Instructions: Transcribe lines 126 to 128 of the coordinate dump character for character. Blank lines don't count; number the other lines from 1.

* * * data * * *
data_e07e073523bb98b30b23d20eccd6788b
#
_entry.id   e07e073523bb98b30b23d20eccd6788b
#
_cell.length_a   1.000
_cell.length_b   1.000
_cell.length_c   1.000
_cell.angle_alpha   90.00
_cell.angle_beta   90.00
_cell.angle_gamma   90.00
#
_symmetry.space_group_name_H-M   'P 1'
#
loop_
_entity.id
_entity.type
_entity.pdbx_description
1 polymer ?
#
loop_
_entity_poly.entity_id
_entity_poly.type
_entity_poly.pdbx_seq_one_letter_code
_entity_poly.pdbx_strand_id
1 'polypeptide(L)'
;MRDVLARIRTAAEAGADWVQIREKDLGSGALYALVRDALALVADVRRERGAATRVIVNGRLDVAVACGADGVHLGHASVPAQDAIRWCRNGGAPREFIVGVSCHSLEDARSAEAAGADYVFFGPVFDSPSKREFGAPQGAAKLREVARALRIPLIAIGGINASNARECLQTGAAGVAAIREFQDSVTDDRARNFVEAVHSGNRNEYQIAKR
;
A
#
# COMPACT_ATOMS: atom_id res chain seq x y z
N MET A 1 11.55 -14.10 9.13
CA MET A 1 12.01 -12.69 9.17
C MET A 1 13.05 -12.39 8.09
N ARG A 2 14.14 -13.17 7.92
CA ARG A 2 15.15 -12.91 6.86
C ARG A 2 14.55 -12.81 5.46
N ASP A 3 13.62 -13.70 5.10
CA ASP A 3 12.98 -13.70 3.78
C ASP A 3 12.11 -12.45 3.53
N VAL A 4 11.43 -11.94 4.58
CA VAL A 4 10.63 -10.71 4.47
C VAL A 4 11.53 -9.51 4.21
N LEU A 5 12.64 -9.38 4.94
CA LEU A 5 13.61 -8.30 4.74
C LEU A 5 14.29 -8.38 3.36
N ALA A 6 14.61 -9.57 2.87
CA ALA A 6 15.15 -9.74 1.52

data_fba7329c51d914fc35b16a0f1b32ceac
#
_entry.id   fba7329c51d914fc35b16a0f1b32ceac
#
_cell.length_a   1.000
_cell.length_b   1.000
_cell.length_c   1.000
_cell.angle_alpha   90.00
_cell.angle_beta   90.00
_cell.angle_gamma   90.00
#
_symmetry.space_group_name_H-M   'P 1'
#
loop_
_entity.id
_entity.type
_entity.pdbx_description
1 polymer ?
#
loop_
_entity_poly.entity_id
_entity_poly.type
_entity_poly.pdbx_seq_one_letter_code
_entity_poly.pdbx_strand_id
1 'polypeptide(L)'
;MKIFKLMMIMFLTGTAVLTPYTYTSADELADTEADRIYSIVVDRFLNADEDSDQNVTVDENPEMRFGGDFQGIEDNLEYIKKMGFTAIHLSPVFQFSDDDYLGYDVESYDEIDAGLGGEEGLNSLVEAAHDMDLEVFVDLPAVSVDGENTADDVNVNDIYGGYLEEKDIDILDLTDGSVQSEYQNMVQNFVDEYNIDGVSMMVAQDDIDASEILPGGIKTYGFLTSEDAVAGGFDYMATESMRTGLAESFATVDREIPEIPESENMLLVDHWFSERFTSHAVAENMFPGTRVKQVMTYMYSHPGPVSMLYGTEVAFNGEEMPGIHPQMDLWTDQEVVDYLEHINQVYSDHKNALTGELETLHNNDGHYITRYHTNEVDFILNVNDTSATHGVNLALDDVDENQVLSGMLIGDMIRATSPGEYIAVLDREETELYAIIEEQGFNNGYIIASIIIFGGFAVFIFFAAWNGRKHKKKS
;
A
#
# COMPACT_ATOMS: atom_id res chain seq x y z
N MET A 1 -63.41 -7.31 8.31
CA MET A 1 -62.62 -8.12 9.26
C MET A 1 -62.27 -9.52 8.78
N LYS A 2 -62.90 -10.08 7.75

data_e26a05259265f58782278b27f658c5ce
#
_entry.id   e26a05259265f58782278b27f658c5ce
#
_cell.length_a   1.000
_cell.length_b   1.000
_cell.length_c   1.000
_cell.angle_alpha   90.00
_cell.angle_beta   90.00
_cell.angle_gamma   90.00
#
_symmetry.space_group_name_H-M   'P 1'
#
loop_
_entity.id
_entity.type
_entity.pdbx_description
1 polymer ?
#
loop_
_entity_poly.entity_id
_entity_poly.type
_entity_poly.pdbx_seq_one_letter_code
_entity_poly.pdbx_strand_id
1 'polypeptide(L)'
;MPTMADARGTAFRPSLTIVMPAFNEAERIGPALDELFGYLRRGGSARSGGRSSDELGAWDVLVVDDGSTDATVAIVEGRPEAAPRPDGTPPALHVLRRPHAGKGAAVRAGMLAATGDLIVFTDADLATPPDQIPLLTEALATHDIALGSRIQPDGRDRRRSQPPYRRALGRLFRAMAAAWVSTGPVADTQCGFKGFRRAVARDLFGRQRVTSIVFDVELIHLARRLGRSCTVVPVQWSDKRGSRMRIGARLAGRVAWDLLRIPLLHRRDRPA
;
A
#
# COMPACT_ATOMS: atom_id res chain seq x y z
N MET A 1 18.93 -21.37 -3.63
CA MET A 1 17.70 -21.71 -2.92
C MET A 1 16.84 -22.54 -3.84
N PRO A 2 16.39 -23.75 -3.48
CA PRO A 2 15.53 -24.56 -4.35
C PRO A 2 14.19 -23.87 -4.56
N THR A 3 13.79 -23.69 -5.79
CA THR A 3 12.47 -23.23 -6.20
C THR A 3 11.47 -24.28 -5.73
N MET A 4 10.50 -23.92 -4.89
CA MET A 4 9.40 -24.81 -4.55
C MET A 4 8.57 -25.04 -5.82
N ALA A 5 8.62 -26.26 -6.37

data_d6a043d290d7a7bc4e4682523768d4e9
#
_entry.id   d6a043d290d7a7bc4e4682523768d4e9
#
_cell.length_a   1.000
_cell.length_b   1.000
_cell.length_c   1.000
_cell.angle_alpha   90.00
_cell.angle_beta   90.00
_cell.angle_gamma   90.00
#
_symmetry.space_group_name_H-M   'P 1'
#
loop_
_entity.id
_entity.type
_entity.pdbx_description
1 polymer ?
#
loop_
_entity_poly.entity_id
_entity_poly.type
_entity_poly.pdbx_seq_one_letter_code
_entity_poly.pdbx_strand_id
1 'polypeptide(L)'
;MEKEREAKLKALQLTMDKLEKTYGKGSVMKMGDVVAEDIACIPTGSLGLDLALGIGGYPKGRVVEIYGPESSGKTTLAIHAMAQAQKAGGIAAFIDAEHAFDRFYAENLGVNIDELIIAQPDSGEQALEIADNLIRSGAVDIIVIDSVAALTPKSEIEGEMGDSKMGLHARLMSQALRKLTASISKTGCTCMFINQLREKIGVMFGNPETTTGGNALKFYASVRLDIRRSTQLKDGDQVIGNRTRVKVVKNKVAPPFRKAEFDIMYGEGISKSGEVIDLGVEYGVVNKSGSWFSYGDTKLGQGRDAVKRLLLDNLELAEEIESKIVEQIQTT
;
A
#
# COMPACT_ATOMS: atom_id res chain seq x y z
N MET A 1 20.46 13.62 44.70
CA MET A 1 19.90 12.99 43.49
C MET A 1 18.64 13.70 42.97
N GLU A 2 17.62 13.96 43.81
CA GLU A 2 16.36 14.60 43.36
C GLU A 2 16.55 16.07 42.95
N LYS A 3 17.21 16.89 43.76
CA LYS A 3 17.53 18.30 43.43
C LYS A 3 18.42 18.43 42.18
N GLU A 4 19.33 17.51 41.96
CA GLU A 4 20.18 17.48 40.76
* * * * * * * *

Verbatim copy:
#
_entry.id   d6a043d290d7a7bc4e4682523768d4e9
#